Part two - Piedmont
One of the best restaurants in the U.S. invests in customer service by taking the staff to Italy every year.
I have had the pleasure to patronize the Barolo Grill in Denver, Colorado for more than 20 years. Of the many constants during those years is an excellent, dare I say exciting, dining experience, convivial atmosphere and low staff turnover. Contributing to all of those is the owners’ commitment to staff training and immersion in Italian culture by organizing an annual trip to Italy.
As a sales professional in the wine industry, and by living in the neighborhood, I have had a “bird’s-eye” view of the growth of the restaurant’s food and wine program. The wine program has particular pedigree, gaining momentum under owner Blair Taylor, who moved on to focus on his wine importing business, to currently being owned by Ryan Fletter, who took the wine program to its current level over the past 2 decades.
Barolo Grill has been acknowledge by many of the industry leaders for its excellence. Among those recent accolades:
Wine Spector Magazine- Grand Award of Excellence
Wine Enthusiast Magazine- named among America’s Best Wine Restaurants
Conde Naste Traveler- 22 Best Restaurants in Denver
Open Table – Top 100 restaurants in the U.S. for Wine Lovers
I invite you to enjoy my guest blogger, owner of Barolo Grill, Ryan Fletter, as he shares his adventure with the Barolo Grill team in July, 2018. If you love Italian food and wine, this article is for you. This is part two, of a two-part posting. Read part one here
Barolo Grill’s trip to Italy 2018, Part Two
We continued our Italian gastronomic pilgrimage northbound. We started from the rolling Tuscan hills, encased by big sturdy red wine–centric areas, then went eastbound for crisp white wines of local varieties like verdicchio and local seafood at the seaside coastal Adriatic Sea. We passed endless sunflower fields (or girasole, named for the fact they ‘turn to the sun’) as we moved further up through the inland areas of Emilia-Romagna passing the flat farmlands surrounding Modena and Parma. Along the way we visited artisan facilities responsible for producing prosciutto, balsamico, and various cheeses.
Lambrusco is the common local wine of the Emilia-Romagna area. This simple, fresh, and fruity sparkling (almost frothy) red is delicious and cold. Like a grape popsicle, it keeps you slurping for more. After a few bottles of that, however, we were ready for some serious wines.
We landed in the heart of Piemonte, the land of white and black truffles and the birthplace of the great nebbiolo-based wines of which Barbaresco and Barolo reside. The noble wine grapes used for Barolo, called nebbiolo, are some of the most treasured vines in the world and produce some of the greatest wines on the planet, arguably. Picture this, hazelnut, peach, and apricot trees and vineyards spread as far as the eye can see!
Our first mouthful of nebbiolo was at the eponymous Bruno Giacosa winery in Barbaresco. This is one of the most famous wineries in the area; it helped elevate this once poor farmland region to the high designation it enjoys today. After our visit, we set up base camp in the town of Alba. This town is famous for birthing a Roman Emperor and as the palatial epicenter for the kingdom ‘House of Savoy,’ but it’s also the epicenter of the world-famous gastronomical treasure, the rare white truffle. After we settled in, we toured other stunning wineries like Tenute Cisa Asinari dei Marchesi di Gresy and Poderi Colla, both early founding firms in this dolcetto-, barbera-, and nebbiolo-rich area.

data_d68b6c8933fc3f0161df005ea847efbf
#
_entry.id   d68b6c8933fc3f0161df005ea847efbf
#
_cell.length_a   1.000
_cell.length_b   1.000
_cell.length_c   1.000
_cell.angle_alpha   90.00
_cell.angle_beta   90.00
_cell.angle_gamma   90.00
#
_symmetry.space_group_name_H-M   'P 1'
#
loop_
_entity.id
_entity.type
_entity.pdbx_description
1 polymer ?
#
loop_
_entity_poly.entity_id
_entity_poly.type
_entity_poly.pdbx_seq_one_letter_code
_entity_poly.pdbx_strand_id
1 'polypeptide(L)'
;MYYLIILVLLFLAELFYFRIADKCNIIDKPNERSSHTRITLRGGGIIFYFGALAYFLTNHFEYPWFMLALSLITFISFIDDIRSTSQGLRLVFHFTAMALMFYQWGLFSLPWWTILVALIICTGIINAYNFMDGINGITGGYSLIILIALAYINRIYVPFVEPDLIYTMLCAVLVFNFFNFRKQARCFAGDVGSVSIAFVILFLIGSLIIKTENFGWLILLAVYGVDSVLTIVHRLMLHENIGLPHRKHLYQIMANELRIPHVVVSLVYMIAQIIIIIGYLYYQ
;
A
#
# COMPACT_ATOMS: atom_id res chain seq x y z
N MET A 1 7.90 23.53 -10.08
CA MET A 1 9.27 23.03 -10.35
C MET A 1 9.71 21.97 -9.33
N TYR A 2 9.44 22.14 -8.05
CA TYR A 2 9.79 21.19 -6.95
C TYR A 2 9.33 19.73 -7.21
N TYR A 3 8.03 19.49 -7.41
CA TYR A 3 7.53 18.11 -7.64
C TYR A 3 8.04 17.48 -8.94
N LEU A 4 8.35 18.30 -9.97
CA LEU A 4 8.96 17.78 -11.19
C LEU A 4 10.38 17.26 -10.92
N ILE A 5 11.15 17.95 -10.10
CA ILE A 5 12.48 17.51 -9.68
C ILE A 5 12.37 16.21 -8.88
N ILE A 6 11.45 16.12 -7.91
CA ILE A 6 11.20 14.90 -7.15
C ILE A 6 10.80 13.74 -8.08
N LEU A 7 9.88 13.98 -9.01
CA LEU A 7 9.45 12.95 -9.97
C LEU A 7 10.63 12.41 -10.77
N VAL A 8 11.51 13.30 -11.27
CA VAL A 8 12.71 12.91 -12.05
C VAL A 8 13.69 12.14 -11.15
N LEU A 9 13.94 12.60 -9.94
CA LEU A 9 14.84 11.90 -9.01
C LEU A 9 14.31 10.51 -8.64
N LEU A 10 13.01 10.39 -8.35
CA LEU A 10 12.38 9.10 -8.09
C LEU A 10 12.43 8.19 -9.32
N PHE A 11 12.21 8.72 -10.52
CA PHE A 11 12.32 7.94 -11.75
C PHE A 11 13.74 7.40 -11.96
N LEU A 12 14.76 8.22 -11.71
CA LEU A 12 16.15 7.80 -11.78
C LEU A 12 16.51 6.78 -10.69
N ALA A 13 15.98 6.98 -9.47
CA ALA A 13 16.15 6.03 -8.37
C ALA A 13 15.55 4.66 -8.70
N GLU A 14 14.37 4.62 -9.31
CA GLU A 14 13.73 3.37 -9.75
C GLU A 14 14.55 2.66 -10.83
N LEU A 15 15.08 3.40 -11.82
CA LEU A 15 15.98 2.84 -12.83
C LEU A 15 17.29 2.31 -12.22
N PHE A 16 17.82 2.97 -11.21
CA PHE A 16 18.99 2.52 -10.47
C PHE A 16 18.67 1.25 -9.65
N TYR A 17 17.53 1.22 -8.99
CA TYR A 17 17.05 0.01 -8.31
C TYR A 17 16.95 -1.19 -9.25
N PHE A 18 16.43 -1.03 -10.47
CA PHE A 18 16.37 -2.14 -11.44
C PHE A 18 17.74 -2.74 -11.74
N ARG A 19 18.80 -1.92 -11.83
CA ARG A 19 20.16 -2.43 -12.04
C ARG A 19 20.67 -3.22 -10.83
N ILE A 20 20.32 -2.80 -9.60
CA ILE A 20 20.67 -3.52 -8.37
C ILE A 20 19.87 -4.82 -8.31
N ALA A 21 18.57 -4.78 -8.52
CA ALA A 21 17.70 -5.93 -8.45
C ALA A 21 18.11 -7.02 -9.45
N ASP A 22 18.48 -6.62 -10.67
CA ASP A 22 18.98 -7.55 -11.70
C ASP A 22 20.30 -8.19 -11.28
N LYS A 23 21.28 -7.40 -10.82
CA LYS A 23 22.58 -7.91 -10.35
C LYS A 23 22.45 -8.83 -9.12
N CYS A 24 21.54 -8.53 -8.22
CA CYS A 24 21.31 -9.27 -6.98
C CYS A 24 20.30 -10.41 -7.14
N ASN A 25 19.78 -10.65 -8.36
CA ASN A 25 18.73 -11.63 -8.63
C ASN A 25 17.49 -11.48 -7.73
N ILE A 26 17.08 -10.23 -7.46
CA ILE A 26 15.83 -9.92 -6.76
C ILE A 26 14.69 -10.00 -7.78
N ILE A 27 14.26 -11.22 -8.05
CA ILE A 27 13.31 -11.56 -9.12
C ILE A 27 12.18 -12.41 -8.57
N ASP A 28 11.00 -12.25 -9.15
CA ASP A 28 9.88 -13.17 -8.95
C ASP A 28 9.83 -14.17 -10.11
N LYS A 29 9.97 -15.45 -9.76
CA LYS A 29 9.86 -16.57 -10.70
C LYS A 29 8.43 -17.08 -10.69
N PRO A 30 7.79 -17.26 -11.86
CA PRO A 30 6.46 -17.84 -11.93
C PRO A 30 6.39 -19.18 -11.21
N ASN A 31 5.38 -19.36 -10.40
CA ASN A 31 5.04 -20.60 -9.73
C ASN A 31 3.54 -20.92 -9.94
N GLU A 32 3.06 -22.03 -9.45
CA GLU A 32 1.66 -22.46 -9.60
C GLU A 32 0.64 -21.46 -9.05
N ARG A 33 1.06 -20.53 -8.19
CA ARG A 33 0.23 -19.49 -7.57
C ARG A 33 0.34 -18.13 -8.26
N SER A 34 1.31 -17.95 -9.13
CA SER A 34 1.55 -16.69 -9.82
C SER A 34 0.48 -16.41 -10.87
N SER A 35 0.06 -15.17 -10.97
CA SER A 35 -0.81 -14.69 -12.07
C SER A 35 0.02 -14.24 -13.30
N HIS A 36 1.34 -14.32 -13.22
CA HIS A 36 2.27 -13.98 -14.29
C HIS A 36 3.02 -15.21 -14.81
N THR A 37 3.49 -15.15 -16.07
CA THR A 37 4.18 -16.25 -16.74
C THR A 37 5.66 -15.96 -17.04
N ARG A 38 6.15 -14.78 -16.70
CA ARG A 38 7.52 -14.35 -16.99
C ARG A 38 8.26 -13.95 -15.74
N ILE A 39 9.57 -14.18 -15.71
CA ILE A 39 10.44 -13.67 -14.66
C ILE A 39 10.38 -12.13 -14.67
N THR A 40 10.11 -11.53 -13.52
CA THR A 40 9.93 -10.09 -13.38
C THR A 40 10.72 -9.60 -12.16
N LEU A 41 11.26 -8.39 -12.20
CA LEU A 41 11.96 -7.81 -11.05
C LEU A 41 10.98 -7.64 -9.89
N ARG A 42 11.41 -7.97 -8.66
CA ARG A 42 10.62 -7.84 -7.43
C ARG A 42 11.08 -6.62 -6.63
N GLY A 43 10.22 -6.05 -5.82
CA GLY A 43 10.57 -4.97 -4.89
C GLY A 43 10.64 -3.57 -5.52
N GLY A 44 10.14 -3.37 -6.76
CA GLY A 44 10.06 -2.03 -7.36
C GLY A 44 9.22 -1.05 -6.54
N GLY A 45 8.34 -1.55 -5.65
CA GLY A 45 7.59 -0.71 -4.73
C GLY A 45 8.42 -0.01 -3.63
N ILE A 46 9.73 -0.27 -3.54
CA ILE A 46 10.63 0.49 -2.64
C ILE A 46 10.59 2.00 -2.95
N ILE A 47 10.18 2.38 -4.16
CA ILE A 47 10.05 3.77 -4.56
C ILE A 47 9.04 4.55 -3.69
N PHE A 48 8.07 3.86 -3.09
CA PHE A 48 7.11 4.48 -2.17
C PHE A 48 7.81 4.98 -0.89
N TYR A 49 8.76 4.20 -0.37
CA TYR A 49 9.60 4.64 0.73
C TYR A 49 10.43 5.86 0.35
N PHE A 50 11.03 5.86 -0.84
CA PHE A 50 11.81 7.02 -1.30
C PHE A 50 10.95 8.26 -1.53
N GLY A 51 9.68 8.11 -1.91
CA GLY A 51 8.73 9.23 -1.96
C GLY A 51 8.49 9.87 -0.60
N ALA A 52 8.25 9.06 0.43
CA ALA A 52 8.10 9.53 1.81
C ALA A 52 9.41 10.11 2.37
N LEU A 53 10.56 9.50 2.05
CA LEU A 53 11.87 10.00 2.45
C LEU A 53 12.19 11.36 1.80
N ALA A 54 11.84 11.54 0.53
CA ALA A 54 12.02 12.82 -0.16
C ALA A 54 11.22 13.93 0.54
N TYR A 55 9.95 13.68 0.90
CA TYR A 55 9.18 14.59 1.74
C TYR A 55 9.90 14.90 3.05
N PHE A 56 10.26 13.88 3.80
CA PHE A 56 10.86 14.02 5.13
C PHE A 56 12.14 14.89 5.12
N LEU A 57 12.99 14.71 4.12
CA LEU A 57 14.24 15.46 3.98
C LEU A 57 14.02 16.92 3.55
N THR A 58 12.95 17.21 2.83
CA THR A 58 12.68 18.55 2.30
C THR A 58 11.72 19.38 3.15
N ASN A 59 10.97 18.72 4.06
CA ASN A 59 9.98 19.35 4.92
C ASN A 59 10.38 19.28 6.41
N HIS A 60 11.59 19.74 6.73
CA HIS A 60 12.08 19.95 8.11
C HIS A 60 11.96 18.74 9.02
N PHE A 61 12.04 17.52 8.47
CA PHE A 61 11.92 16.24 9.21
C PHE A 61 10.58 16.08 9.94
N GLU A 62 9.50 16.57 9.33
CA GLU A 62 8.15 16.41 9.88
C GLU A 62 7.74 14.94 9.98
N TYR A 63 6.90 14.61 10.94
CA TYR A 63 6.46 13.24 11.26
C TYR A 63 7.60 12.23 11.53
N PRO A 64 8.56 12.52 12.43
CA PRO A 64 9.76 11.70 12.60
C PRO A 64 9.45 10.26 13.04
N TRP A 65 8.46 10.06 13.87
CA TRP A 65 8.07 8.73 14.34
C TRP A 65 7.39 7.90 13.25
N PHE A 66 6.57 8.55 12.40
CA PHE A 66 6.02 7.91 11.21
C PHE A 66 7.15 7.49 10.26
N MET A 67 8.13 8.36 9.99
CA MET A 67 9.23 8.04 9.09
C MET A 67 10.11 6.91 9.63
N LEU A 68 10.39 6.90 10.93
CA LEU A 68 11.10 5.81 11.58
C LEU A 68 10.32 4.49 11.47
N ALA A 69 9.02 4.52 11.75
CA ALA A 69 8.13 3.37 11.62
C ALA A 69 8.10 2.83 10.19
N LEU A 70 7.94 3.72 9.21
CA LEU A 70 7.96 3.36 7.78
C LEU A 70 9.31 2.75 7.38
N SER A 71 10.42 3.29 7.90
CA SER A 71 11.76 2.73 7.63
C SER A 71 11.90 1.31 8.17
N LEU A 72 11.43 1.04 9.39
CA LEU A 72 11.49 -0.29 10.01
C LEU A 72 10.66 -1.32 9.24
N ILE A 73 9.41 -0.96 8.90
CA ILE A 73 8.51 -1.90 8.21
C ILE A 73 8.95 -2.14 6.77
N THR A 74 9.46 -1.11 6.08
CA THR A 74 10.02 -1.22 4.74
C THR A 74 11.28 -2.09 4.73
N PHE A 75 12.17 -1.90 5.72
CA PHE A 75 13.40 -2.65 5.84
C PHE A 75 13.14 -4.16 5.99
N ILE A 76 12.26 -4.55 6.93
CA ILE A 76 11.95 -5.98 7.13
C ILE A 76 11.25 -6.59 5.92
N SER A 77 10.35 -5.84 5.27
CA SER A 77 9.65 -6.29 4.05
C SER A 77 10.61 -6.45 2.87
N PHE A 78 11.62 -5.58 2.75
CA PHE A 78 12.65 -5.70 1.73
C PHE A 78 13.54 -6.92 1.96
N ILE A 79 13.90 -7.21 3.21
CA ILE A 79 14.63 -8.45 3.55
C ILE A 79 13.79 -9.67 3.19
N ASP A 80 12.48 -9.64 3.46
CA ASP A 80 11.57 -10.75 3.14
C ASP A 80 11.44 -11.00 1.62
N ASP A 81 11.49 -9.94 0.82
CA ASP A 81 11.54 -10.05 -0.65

One of the most anticipated events for the team—and one that never fails to provide inspiration for the Barolo Grill culinary program—is our dining experience at Michelin-star restaurant Massimo Camia. Chef Massimo, his wife Luciana, and his son Iacopo were awaiting us in their dining room upon arrival. We began the meal with amuse bouches of lightly fried sardines and guinea-fowl-cream-filled meringues. We continued with vitello tonnato, which is composed of thin slices of veal slightly seared and topped with a thick tuna sauce and caper berries. The dishes kept coming…cannelloni di riso nero (black rice pasta filled with cod bathing in a seafood fume’); coniglio di pepperoni (rabbit roasted and lightly breaded served with roasted sweet red and yellow peppers. The pasta here, in particular, is always inspiring: We fell for the tortellini con ricotta, fresh pasta stuffed with ricotta and herbs, whose golden hue comes from the almost-orange egg yolks). Chef Truett has created a hybrid of a few of these dishes by taking fresh egg-rich pasta (similar to a tortellini) and stuffing it with rabbit sausage to create agnolotti del plin. This dish will be joining Barolo’s menu later this year.
As we moved to the next course, bistecca di manzo (piemontese beef roasted and sliced, topped with reduced veal stock and red wine reduction), we drank gorgeous older vintage Barolo wines. Iacopo tended to the table throughout the whole experience while Luciana served plates and Massimo came out to explain each dish.
We finished with the best meringues you have ever tasted, and all of our team was floating on air, getting ready for our next visit to the swimming pool that awaited us at winery Poderi Gianni Gagliardo, in the Barolo countryside. We were so hospitably welcomed with glasses of their crisp local white grape variety favorita from special large double magnum bottles. This wine is currently on the list and is being poured by the glass. The winery is located in the heart of the Barolo wine region, just a stone’s throw from where we wined and dined, and were wowed, yet again.
FYI - Ryann has also shared this story with 5280 Magazine.